Phantom Limb & Bison Phantom Limb & Bison

[Evolving Ear; 2007]

Styles: electro-acoustic improvisation
Others: Keith Fullerton Whitman, David Daniell, Ethan Rose

The quantity of releases in any genre can lead to the impression that over a long enough timeline, many albums begin to sound quite similar. What is it then that makes certain artists stand out? What makes their work so much better, more enjoyable, or interesting than that of others? I wish I had an answer, something to provide an adequate reason beyond personal taste that explains why I enjoy the music of an artist such as Keith Fullerton Whitman and yet find this album by Phantom Limb & Bison so unappealing. On a purely aesthetic level, their works certainly share many attributes, but where Whitman has the ability to pull the listener into a self-created world of graceful tension and release, Phantom Limb & Bison fail.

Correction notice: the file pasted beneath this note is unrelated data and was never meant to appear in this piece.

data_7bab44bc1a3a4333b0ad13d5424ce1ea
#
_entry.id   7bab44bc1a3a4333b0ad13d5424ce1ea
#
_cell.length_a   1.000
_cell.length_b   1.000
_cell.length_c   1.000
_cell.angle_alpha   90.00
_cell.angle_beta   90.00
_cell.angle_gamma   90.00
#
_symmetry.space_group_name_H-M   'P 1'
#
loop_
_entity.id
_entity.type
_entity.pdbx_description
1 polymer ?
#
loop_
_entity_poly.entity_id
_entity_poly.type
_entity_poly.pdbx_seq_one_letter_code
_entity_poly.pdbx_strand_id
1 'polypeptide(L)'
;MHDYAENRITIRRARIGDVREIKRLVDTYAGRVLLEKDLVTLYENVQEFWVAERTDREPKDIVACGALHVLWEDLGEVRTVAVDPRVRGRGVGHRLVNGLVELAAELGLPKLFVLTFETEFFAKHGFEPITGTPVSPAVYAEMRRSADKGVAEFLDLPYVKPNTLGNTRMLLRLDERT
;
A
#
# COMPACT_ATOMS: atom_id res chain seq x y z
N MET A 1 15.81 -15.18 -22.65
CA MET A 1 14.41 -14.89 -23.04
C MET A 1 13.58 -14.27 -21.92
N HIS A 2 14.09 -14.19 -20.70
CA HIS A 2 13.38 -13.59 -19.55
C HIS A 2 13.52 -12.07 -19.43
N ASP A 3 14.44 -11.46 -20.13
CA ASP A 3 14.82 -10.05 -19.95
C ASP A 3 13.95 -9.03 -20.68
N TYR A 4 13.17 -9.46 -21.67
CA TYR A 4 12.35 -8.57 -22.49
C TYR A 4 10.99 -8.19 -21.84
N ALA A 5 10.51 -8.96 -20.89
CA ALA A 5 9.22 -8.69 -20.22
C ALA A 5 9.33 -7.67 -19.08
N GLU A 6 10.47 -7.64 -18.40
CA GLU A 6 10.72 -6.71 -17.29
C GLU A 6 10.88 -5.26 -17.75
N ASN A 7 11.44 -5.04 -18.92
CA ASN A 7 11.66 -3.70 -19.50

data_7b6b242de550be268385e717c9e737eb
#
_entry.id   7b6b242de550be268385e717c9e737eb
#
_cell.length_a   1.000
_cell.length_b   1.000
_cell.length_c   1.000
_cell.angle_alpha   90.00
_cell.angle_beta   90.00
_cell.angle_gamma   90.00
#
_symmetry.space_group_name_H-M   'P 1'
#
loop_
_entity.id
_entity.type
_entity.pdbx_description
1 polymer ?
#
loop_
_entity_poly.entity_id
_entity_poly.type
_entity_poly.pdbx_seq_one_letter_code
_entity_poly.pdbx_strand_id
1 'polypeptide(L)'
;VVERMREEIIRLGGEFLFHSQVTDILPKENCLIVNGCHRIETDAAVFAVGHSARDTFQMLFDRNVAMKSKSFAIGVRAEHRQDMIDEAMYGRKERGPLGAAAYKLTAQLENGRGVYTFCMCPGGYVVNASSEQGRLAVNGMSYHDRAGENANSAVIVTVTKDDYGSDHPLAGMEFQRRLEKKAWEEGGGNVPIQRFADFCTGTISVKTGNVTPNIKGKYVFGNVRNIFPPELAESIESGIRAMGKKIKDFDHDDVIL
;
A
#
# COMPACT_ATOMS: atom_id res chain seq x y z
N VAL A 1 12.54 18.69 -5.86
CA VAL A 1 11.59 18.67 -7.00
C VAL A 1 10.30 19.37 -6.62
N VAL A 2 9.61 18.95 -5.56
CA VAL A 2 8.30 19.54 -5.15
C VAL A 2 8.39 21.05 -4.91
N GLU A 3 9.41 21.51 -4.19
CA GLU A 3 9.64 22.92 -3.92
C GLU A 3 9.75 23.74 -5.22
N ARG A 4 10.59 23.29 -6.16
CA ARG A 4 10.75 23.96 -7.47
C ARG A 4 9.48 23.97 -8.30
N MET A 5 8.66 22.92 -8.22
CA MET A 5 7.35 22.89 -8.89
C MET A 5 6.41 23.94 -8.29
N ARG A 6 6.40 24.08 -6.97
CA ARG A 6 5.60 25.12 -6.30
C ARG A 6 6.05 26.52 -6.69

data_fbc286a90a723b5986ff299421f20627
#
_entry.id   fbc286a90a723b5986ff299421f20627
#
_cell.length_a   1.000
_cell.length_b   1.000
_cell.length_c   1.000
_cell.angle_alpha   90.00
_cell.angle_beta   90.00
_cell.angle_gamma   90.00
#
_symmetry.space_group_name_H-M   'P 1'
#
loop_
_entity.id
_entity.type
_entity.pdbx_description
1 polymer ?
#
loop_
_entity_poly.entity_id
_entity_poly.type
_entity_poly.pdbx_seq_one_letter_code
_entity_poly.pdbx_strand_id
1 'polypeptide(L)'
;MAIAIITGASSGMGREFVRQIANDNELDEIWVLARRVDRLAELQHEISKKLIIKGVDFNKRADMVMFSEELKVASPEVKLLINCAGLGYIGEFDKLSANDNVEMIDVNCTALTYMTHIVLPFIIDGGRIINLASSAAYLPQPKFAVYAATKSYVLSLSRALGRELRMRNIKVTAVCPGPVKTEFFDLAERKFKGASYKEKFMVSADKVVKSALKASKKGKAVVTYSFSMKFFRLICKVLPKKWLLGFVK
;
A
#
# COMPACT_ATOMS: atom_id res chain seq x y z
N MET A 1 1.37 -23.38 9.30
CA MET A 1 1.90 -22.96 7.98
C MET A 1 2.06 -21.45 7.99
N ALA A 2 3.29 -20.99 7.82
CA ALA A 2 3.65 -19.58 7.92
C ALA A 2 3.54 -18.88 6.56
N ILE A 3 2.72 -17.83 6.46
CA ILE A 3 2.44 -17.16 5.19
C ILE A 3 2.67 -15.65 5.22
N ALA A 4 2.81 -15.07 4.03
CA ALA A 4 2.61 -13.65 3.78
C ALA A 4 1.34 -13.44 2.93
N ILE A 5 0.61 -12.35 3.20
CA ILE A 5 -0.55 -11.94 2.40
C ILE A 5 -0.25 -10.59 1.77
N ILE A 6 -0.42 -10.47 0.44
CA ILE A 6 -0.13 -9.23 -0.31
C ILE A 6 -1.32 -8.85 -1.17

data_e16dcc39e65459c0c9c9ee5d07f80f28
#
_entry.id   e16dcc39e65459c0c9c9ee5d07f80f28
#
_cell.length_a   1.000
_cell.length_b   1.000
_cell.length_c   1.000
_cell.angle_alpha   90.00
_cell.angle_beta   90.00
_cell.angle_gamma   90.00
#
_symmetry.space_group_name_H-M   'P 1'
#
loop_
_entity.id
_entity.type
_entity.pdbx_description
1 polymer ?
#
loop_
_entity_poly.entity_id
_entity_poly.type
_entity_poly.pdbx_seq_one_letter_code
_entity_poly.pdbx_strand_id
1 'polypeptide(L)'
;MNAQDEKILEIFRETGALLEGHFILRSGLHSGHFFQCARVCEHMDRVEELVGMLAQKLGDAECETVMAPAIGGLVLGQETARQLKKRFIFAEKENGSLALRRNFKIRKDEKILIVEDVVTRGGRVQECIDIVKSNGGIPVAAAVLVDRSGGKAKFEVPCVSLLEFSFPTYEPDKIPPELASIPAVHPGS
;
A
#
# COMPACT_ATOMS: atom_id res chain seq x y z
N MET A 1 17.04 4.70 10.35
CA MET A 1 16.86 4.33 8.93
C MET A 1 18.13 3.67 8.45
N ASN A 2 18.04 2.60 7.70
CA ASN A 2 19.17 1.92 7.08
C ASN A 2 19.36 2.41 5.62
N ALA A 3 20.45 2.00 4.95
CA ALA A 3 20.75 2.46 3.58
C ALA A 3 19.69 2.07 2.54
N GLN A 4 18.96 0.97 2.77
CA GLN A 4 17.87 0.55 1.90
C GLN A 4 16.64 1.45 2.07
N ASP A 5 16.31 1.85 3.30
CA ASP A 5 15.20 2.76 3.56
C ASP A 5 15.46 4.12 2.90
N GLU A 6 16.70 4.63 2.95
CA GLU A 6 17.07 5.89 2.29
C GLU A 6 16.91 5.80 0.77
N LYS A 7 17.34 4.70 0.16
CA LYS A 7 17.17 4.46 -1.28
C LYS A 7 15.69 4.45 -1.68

The liner notes indicate that half of the album was recorded live and the other in the studio. Like most other music in this style, you’d never know which was which if there weren’t indicators. Phantom Limb & Bison fill out the space with esoteric patterns of drone over which the band drapes minimal, minor-key guitar noodling. It follows the usual arc of quiet building into a dramatic crescendo. The pieces never seem to captivate, though, and instead feel like an exercise in tedium. By the time the first track “Great Wide” started to take off, I was already flipping through some of the others to see where this album might be headed. Through my preview of them, and eventual exposure to the entirety, I couldn’t find much that would bring me back in the long run. This isn’t to say that Phantom Limb & Bison are untalented; those with an unusually unquenchable thirst for electro-acoustic music might find this album captivating. And while it doesn’t provide anything new or vastly attention-grabbing, it is at the very least a pleasant listen.

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